Finally, lines sixteen and seventeen are a for loop and print statement for looping over the dictionary’s keys and values and printing them to the screen. The for loop uses the dictionary’s items function to unpack the dictionary’s keys and values into the variables species and count. Then line sixteen uses string formatting to format the value in species, i.e. the type of flower, as a string, %s, and the value in count as an integer, %d.

The following is the result of running this script on the input file:

species_count
As you can see, there are 50 data rows for each type of flower.

Question #2: Calculate the average petal length for each type of flower

Let’s take a look at the Python code I submitted to answer this question, and then I’ll explain the code:

#!/usr/bin/env python
from string import strip
import sys
input_file = sys.argv[1]
all_species = {}
with open(input_file, 'r') as file_handle:
    header = file_handle.readline()
    for row in file_handle:
        row_list = row.strip().split(',')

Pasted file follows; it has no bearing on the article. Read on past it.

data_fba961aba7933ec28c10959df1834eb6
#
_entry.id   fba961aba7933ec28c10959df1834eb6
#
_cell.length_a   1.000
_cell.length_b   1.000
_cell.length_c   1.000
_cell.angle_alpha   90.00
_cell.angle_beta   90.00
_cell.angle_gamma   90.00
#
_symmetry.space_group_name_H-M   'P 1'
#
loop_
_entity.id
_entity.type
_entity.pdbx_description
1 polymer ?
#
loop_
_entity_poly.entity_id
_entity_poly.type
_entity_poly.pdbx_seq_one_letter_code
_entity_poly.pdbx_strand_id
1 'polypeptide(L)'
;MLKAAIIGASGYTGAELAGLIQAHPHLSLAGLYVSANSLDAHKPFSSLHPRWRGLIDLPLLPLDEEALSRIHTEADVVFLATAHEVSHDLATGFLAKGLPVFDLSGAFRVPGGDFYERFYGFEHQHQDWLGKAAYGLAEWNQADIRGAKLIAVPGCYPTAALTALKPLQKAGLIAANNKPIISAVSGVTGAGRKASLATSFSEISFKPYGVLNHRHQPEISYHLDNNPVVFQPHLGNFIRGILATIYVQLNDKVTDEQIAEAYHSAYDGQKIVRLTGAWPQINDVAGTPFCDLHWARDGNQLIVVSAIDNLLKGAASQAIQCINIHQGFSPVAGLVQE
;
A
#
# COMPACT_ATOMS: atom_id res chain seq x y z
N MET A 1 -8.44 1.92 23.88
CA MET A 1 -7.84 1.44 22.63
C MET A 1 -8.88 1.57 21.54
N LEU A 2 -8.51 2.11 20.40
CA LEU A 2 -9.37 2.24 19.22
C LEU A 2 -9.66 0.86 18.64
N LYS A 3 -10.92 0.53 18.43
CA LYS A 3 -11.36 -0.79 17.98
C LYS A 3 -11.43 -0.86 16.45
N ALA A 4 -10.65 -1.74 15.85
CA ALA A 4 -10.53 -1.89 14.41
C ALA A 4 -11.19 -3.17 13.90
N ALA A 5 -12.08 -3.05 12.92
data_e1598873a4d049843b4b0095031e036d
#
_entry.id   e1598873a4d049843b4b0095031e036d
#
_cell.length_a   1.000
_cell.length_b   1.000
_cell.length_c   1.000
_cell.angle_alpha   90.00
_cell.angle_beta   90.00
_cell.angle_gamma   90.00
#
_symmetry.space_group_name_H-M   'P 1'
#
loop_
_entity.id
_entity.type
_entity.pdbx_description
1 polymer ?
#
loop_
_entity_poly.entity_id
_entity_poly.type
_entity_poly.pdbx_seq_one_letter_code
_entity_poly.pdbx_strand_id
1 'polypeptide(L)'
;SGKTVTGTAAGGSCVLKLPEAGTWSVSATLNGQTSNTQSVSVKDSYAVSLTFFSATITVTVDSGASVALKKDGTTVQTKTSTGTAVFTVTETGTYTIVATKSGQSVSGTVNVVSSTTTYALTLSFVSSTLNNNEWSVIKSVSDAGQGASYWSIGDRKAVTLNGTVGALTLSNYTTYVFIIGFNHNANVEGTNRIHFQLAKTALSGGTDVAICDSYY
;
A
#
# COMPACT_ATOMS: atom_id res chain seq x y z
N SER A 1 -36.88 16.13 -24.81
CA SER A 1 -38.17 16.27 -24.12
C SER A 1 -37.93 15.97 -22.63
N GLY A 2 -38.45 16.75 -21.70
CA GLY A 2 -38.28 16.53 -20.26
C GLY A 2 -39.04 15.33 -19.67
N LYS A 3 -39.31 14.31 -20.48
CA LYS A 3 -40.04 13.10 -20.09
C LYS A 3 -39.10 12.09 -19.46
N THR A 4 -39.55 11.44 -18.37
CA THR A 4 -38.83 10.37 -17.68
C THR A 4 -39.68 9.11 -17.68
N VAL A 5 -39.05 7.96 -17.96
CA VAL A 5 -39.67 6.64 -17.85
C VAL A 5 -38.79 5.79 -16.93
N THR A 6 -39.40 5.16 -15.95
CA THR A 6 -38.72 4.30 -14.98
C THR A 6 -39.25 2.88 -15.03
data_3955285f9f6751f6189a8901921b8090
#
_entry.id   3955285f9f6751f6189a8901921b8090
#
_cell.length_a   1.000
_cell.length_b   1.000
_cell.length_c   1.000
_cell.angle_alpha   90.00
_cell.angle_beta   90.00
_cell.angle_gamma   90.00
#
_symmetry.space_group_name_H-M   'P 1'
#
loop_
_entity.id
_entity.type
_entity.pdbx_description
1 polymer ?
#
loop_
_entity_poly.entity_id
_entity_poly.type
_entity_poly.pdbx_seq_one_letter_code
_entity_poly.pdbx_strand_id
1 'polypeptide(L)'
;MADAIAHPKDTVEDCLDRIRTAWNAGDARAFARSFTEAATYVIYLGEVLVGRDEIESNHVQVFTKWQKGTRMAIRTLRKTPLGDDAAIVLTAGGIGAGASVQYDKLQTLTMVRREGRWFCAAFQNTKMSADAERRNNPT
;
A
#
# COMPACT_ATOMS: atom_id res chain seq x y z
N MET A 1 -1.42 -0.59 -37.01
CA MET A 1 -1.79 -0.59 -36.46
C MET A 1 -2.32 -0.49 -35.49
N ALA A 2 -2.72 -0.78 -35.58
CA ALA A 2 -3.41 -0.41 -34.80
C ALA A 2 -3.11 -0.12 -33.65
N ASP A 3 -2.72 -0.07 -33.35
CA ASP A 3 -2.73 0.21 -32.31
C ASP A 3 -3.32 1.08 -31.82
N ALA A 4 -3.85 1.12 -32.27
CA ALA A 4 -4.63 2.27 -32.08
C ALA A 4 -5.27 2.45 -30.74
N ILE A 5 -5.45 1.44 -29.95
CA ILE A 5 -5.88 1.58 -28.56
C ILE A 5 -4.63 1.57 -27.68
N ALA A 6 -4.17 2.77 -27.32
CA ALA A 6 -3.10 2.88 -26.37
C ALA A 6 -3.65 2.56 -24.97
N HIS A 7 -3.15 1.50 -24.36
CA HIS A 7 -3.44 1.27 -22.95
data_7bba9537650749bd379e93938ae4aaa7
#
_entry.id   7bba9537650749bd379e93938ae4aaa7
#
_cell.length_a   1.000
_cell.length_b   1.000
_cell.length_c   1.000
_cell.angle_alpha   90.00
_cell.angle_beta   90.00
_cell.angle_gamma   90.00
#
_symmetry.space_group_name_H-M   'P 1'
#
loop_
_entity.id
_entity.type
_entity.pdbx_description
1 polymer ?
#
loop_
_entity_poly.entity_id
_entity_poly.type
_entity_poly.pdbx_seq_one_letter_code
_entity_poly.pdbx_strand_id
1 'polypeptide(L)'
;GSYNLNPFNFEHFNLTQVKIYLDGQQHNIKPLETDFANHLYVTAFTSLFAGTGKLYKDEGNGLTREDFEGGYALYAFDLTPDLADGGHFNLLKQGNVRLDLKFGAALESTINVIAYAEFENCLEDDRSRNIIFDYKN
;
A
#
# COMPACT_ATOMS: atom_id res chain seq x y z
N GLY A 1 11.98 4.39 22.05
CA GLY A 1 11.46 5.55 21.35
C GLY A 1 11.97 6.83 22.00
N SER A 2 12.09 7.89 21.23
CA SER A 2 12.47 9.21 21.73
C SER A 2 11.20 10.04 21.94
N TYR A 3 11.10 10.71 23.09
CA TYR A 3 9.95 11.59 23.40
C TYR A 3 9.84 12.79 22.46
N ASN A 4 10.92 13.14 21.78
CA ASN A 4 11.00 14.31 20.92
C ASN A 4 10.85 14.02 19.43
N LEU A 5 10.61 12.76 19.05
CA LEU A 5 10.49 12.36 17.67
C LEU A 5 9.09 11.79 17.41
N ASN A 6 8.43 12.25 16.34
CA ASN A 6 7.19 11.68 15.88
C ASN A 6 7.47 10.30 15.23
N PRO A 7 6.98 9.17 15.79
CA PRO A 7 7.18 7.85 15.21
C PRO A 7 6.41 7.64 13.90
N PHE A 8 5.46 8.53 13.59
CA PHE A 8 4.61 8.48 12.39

petal_length = row_list[2]
        species = row_list[4]
        if species not in all_species:
            all_species[species] = [float(petal_length), 1]
        else:
            all_species[species][0] += float(petal_length)
            all_species[species][1] += 1

for species, values in all_species.items():
    print '%s: %0.2f' % (species, values[0]/values[1])

Lines one to nine are identical to the lines of code we’ve already discussed, so I’ll focus on the new lines of code I used to calculate the average petal length for each type of flower.

Lines ten and eleven capture two specific elements from each data row once the row has been converted into a list variable. Line ten captures the third element in the list, i.e. the petal length, and line eleven captures the fifth element, i.e. the type of flower.

Line twelve is identical to line eleven in the previous script we discussed. It is an if-else statement that tests whether the value in the variable species, i.e. the type of flower, is not already a key in the dictionary called all_species. If it is not, then line thirteen adds the value as a key in the dictionary and assigns a list with two elements as the key’s associated value. The first element in the list is the value in the variable petal_length, converted to a floating-point number with the float function, and the second element is the number one.